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Hit Songs, Hidden Earnings: A Closer Look at Music Royalties

2023-04-28– Music pays. But not always to the degree that we think. As #MusicFans, it's common for us to assume that the people who make hit songs that are listened to by millions of people around the world make the big-bucks. Many of us have been told that our childhood desire to be the one to rock the stage was a one in a million dream. If that were true, we'd be right in assuming that being the one who actually did it would make us rich, wouldn't we? Couple this with social media empowering people like us to see the behind the scenes of music's biggest stars, in their private jets and luxury cars, and it feels like a certainty that being one of the most involved people in the creation and production of a hit song is a guaranteed financial win. This often is not the case. In this case study, we at T.D.T Entertainment & Media will examine the story of a rising artist who received pennies on the dollar after writing a hit song for music legend Usher. We'll then talk about the dichotomy between the financial expectations and realities of making music and examine some of the biggest lessons to be learned by music artists, fans, and professionals alike.

SAINt JHN (pronounced "Saint John'') is a Brooklyn-born rapper with over ten million monthly listeners on Spotify. Before releasing his first project, JHN started in the industry by using his musical talent to write songs for other artists' who were already established such as Usher and Beyonce. JHN was essential in the creation of Usher's song "Crash" which had over seventy million streams on Spotify. According to the rapper, the song earned around $210,000 USD. Even though the song would not exist if not for JHN, when the money from the song had been paid out, he earned a miniscule amount of the final take-home. A mere $1500 or 0.7% of the song's revenue. Check out the clip below of JHN breaking this story down on the I Am Athlete podcast.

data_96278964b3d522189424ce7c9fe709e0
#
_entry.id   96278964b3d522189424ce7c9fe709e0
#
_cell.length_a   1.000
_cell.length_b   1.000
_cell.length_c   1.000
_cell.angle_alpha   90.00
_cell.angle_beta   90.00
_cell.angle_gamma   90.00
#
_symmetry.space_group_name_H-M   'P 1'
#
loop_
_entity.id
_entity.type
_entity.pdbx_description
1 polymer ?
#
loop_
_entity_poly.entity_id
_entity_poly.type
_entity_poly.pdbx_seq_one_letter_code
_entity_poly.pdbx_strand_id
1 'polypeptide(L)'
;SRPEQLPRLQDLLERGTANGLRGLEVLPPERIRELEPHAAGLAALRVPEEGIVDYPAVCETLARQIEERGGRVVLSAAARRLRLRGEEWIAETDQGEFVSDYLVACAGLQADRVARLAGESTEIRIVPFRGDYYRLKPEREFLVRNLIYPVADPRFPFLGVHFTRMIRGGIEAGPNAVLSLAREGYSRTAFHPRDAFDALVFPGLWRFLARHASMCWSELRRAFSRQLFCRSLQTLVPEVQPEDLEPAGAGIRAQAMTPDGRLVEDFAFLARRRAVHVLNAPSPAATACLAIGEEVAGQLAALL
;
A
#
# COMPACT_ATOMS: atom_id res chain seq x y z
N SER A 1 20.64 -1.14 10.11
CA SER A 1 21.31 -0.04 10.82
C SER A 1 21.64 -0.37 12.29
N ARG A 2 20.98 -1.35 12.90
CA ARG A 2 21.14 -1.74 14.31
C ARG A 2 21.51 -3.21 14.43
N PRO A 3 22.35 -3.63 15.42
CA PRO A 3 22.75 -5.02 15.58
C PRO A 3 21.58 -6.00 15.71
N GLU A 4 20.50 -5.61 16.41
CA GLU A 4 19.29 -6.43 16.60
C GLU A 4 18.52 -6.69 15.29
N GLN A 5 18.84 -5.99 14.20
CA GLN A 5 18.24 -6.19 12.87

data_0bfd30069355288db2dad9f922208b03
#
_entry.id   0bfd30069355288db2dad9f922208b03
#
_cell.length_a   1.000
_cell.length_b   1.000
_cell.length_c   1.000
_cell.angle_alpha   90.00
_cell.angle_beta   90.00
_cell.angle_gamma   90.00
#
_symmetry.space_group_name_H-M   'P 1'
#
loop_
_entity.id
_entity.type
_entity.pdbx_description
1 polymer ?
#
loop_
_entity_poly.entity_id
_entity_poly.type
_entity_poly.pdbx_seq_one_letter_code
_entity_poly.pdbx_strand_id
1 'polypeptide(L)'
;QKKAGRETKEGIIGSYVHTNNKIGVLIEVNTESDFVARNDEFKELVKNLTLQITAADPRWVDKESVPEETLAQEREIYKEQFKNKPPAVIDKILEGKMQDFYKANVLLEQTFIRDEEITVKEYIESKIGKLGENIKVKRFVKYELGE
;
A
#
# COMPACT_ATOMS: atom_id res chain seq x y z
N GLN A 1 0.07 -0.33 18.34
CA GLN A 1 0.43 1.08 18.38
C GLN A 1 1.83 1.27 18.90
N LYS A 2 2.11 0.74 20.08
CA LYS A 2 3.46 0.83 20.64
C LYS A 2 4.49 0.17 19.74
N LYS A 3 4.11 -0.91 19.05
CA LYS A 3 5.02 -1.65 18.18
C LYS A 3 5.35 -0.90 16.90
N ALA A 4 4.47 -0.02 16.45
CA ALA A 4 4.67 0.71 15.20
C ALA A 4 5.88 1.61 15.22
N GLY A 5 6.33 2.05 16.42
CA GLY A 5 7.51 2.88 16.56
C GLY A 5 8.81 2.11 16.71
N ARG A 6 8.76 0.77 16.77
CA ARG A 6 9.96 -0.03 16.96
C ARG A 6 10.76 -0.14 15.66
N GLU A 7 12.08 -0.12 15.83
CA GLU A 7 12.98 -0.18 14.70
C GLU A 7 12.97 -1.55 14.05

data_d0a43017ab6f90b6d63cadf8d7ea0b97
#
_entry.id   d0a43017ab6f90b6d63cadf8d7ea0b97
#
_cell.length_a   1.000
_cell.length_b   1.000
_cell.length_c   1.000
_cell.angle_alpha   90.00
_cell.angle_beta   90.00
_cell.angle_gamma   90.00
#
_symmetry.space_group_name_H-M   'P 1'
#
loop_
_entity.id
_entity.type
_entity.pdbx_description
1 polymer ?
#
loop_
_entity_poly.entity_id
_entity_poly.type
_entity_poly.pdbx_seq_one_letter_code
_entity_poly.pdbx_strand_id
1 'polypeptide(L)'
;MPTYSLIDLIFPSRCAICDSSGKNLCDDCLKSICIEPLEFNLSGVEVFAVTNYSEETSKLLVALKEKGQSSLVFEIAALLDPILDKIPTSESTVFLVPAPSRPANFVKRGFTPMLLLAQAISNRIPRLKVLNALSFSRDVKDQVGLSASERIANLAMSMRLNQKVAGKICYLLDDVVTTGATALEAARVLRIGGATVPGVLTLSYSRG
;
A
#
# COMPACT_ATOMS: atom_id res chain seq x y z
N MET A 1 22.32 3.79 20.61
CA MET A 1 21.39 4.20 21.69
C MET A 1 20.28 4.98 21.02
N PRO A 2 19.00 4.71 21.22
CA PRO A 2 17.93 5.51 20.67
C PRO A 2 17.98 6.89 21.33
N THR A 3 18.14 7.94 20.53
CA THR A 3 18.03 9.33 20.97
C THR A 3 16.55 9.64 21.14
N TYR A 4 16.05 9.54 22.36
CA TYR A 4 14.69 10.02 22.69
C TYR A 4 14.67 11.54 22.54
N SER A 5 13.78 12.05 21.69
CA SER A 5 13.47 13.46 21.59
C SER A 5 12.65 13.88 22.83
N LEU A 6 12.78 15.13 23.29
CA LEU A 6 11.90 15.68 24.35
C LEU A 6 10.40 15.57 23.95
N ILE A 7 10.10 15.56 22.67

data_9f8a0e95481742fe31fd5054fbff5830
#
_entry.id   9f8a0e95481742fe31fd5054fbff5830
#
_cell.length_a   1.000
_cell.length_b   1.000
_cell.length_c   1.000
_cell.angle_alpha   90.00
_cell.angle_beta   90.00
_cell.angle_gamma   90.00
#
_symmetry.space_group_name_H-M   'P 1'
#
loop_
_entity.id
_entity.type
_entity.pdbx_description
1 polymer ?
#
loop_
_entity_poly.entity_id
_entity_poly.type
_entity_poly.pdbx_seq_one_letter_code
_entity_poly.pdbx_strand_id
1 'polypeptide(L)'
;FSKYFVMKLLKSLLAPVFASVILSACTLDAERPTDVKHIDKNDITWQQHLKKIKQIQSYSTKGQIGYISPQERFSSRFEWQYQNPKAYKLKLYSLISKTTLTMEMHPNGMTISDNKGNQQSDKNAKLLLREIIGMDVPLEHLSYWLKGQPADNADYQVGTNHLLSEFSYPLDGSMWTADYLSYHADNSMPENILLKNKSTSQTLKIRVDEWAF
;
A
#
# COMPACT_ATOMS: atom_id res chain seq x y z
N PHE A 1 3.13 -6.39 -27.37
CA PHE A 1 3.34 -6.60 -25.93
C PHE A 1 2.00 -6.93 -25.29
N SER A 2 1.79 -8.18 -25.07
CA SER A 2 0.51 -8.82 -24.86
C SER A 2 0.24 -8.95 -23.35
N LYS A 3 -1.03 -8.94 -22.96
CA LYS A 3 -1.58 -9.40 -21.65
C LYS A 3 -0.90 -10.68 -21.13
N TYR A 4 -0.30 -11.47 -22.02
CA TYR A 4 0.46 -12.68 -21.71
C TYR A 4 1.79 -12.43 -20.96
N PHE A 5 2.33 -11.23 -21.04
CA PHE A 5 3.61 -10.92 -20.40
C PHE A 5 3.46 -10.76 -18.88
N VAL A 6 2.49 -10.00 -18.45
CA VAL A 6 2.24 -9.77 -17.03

This is not a rare occurrence in the music industry. Far too often, writers', producers', and other creatives are written off as cheap labour despite being instrumental in the creation of the world's favourite instrumentals. There are very few other industries in which somebody can do half of the work in developing an asset that generates hundreds of thousands of dollars and be credited with a month's worth of minimum wage.

The expectations that many have when entering the #MusicIndustry stray so far from the realities they experience after spending some time there. This is because behind all the glamor and bright lights lies an oligopoly of music distribution and streaming service giants. As business professionals, we and likely many of you understand that there is nothing wrong with compensating oneself for providing value to a certain party. The issue in this case presents itself when the value being generated is often not being created by the parties being compensated. In fact, it's being created by individuals like SAINt JHN who deliberately have their passion and emotion used against them.

The primary lesson to be learned here by all parties is the importance of music business education for creatives. In speaking to hundreds of artists' throughout the GTA, we at T.D.T have found that many are unaware of the complexities that come along with making music as a career. Artists' need to learn how to strategically negotiate, recognize bad deals and bad faith industry players, and market themselves effectively. Fans of aspiring musicians who are well-versed in business should put the onus on themselves to convey to artists' the importance of being educated in this industry. Music business professionals have an ethical responsibility to effectively teach artists' about the ins and outs of this industry so that they avoid career-damaging experiences.

By fostering a new era in the music industry; one in which artists' are fairly compensated for their creative contributions in the space and are educated such that they can navigate the space without unnecessary harm, we can create a music and cultural ecosphere that encourages more players in the music industry. This will give us more #Opportunity to bring people together. Be sure to share this and follow us if you are a fan of music and want to know more about the future of the space. We would love to know your thoughts about the issues prevalent in the music and entertainment industries right now.


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